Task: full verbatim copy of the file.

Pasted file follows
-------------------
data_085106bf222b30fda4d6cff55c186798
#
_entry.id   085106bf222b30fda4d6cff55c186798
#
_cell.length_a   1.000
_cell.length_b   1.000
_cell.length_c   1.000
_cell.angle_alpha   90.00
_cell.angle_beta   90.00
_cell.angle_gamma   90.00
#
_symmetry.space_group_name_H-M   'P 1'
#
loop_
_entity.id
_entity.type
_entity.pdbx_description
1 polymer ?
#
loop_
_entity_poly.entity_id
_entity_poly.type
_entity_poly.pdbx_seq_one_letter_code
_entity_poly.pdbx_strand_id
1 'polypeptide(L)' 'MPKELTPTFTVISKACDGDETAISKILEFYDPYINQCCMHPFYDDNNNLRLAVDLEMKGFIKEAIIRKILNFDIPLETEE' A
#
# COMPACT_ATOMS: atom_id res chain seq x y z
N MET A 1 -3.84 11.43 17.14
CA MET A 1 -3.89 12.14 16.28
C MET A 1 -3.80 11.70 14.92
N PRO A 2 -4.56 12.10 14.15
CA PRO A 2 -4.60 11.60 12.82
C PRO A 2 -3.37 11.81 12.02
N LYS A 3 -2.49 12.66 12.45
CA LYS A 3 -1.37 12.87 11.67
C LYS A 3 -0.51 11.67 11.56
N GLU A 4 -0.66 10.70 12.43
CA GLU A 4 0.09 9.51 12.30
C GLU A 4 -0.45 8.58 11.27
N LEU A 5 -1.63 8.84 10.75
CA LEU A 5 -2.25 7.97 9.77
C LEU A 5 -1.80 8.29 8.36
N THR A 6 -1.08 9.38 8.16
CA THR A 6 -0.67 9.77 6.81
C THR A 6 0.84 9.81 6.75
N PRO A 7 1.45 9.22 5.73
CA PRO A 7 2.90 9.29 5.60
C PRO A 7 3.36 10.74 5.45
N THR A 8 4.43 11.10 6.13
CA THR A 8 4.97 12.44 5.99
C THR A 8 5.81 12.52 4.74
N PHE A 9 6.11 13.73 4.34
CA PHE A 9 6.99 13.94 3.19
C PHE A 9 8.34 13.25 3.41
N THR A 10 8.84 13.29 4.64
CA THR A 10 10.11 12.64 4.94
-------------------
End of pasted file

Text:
data_085106bf222b30fda4d6cff55c186798
#
_entry.id   085106bf222b30fda4d6cff55c186798
#
_cell.length_a   1.000
_cell.length_b   1.000
_cell.length_c   1.000
_cell.angle_alpha   90.00
_cell.angle_beta   90.00
_cell.angle_gamma   90.00
#
_symmetry.space_group_name_H-M   'P 1'
#
loop_
_entity.id
_entity.type
_entity.pdbx_description
1 polymer ?
#
loop_
_entity_poly.entity_id
_entity_poly.type
_entity_poly.pdbx_seq_one_letter_code
_entity_poly.pdbx_strand_id
1 'polypeptide(L)' 'MPKELTPTFTVISKACDGDETAISKILEFYDPYINQCCMHPFYDDNNNLRLAVDLEMKGFIKEAIIRKILNFDIPLETEE' A
#
# COMPACT_ATOMS: atom_id res chain seq x y z
N MET A 1 -3.84 11.43 17.14
CA MET A 1 -3.89 12.14 16.28
C MET A 1 -3.80 11.70 14.92
N PRO A 2 -4.56 12.10 14.15
CA PRO A 2 -4.60 11.60 12.82
C PRO A 2 -3.37 11.81 12.02
N LYS A 3 -2.49 12.66 12.45
CA LYS A 3 -1.37 12.87 11.67
C LYS A 3 -0.51 11.67 11.56
N GLU A 4 -0.66 10.70 12.43
CA GLU A 4 0.09 9.51 12.30
C GLU A 4 -0.45 8.58 11.27
N LEU A 5 -1.63 8.84 10.75
CA LEU A 5 -2.25 7.97 9.77
C LEU A 5 -1.80 8.29 8.36
N THR A 6 -1.08 9.38 8.16
CA THR A 6 -0.67 9.77 6.81
C THR A 6 0.84 9.81 6.75
N PRO A 7 1.45 9.22 5.73
CA PRO A 7 2.90 9.29 5.60
C PRO A 7 3.36 10.74 5.45
N THR A 8 4.43 11.10 6.13
CA THR A 8 4.97 12.44 5.99
C THR A 8 5.81 12.52 4.74
N PHE A 9 6.11 13.73 4.34
CA PHE A 9 6.99 13.94 3.19
C PHE A 9 8.34 13.25 3.41
N THR A 10 8.84 13.29 4.64
CA THR A 10 10.11 12.64 4.94